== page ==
Confusion and apologies

There have been two posts up with the same three first words:

Power and empathy: this is scary
And
Power and empathy.

There was some glitch with the first, andd it would not display its second half. So I eventually trashed it. Our dashboard says 35 people clicked on it. My apologies for any confusion this all caused.

Power and empathy

A professional academic will probably be situated within at least two hierarchies of power: that in their profession and that in their institution. And each hierarchy can have different types of sub-hierarchies. A female philosophy professor might turn to the more powerful members of these hierarchies for help when dealing with problems of, for example, egregious harassment.

And the response she receives might show a stunning lack of understanding. And if you are like me, you may be left wondering how a seemingly wise person can miss out on so much. How does acute understanding come to have such limited scope? Don’t we inhabit the same communities?

One answer from the social sciences is that power limits empathy.

Can people in high positions of power — presidents, bosses, celebrities, even dominant spouses — easily empathize with those beneath them?

Psychological research suggests the answer is no. Studies have repeatedly shown that participants who are in high positions of power (or who are temporarily induced to feel powerful) are less able to adopt the visual, cognitive or emotional perspective of other people, compared to participants who are powerless (or are made to feel so).

I think these findings are very troubling. When I looked recently at a committee formed to deal with some climate issues, I was shocked to see a particular powerful person on it. This person is quite happy to say that he doesn’t think academic women are discriminated against. Even if we grant his belief is within the circle of permissible opinions, at least he should see that his opinion is problematic. And he didn’t.

So when bias and bigotry can undercut the credibility of bottom-up efforts at reform in a profession, why haven’t there been more top down efforts? Particularly from the dominant majority? Could powerful members of a dominant majority just care much less? And if so, does that explain the large stretches of neglect we see in, for example, reactions of indifference to scandals of abuse? Or even support for abusers?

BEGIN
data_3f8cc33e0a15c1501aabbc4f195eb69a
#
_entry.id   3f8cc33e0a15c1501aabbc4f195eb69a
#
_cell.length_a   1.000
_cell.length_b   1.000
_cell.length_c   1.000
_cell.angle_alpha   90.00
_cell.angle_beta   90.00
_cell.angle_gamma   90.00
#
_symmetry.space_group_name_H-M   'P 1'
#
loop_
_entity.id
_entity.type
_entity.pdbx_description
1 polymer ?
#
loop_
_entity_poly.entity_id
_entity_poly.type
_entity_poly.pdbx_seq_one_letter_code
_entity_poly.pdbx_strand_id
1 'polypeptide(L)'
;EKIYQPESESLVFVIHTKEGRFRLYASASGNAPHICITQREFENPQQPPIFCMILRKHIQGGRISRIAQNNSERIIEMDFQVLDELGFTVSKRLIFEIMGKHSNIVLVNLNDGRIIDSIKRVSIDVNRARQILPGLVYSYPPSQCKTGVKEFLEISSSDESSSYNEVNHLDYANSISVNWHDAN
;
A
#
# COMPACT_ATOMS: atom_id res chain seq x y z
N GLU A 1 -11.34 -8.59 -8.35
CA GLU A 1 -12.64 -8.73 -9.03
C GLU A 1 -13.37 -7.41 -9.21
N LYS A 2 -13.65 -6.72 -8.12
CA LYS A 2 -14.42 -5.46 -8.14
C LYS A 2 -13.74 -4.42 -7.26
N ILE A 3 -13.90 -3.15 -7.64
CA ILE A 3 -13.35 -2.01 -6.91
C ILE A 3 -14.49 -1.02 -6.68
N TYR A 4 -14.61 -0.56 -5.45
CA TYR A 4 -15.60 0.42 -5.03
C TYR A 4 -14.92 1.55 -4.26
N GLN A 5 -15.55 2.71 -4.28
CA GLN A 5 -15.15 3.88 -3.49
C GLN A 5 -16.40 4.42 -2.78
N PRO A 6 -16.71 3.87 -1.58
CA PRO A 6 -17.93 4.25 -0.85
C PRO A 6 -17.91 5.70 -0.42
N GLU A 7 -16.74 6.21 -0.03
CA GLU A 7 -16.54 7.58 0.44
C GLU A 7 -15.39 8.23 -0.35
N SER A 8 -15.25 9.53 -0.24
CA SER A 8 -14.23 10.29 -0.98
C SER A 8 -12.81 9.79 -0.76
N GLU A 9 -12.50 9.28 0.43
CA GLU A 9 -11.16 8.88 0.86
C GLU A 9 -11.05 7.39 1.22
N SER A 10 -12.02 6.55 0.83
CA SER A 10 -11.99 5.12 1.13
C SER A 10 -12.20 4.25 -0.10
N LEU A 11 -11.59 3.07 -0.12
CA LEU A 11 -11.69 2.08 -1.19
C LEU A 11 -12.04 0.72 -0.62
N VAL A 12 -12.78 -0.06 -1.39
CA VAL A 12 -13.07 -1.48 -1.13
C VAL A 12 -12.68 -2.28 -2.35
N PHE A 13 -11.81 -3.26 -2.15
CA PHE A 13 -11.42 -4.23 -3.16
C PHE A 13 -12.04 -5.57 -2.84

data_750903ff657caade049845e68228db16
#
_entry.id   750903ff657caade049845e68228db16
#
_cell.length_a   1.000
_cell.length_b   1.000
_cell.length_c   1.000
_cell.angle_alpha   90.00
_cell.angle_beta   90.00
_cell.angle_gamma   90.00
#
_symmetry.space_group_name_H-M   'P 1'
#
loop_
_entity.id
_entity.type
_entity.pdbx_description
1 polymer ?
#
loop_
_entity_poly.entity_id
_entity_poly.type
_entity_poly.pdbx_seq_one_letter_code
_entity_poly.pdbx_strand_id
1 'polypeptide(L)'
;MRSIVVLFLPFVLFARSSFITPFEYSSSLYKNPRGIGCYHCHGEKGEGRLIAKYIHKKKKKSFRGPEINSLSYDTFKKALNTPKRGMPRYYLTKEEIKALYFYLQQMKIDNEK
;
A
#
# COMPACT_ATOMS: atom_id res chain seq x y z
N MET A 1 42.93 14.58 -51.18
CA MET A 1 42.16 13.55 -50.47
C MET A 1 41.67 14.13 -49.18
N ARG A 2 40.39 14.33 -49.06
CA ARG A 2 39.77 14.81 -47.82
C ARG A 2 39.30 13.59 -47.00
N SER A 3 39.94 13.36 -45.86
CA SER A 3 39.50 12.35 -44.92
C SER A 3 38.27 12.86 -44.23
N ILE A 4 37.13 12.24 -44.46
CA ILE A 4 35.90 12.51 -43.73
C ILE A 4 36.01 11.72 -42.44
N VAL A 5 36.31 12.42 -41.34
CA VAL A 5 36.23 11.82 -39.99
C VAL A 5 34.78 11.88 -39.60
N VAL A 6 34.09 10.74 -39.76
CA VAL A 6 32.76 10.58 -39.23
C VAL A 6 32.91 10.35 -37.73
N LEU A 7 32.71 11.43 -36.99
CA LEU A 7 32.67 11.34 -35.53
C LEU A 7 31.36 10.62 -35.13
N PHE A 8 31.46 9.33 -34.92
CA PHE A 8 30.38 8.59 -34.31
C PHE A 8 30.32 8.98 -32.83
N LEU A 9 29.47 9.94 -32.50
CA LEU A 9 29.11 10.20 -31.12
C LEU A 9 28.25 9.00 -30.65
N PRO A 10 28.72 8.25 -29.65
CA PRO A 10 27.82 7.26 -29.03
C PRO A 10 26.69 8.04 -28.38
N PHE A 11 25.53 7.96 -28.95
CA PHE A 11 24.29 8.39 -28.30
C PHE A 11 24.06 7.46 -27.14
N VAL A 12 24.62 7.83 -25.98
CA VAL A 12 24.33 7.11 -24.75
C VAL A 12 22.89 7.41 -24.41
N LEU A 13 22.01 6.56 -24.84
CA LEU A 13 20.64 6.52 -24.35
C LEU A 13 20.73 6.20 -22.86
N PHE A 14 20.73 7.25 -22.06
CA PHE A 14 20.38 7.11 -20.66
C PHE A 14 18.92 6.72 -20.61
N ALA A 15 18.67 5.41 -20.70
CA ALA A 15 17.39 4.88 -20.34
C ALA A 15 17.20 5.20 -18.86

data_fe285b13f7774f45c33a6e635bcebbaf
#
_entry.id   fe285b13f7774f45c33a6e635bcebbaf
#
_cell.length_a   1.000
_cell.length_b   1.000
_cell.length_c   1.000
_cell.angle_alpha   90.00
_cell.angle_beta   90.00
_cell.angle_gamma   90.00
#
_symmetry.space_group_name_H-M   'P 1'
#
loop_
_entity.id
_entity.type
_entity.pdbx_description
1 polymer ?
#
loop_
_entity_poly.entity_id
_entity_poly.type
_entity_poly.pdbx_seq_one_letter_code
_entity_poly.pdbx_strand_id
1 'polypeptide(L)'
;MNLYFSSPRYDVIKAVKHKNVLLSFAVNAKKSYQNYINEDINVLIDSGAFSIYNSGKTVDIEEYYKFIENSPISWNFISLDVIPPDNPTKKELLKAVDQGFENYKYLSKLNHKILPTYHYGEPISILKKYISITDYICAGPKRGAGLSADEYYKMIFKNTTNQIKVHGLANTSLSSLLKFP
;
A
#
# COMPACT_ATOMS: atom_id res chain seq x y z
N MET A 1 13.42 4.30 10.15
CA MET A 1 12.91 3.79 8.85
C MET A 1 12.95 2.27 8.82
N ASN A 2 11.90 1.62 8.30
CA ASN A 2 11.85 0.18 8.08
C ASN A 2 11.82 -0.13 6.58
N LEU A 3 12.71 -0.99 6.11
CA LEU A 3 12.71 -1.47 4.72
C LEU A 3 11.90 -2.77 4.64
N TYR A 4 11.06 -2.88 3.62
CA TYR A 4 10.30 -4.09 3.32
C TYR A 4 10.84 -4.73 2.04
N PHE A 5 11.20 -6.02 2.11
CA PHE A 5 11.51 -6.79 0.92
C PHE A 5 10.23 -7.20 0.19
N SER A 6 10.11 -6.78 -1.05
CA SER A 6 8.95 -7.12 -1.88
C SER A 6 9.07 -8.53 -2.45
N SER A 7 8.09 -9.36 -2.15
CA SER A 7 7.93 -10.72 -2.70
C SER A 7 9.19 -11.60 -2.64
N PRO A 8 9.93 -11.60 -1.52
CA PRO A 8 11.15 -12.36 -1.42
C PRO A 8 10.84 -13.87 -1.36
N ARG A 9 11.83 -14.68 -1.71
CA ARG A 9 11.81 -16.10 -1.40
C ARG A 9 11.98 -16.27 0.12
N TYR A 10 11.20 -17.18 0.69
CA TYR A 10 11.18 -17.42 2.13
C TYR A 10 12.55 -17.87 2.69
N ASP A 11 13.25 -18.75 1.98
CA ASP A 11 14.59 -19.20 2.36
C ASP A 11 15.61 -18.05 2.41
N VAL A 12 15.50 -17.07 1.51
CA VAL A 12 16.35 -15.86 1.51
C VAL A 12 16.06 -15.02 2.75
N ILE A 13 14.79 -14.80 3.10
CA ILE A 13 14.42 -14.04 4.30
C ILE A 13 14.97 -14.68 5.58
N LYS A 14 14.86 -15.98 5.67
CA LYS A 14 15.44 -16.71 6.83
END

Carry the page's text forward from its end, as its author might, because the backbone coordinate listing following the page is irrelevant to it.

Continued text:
And then there’s the men of the US Supreme Court.
Aaaaaarrrrrggggh!

Philosophers interested in standpoint theory may profit from looking at the references in the article quoted. Some research suggests that having power can alter our neuropsychological capacity for social knowledge.

A Reply to Leiter

Professor Leiter has responded to my post from earlier today via an “update” to his original post, with a critique of Judge Flanagan’s ruling that goes beyond his original objection that Flanagan’s law degree does not come from a high-ranked law school.

In the update, Leiter argues that Flanagan’s ruling is flawed because: (1) “rape is always a kind of sexual assault, but not all sexual assaults are a kind of rape”; (2) the Sun-Times replaced the word “rape” with “sexual assault” in the headline once contacted by Ludlow’s attorney, which Leiter takes to mean that the Sun-Times “recognized the meanings were different”; and (3) contra Flanagan, Leiter feels that the “sting” of being accused of rape is not the same as the “sting” of being accused of sexual assault.

I’ll take each of these points in turn.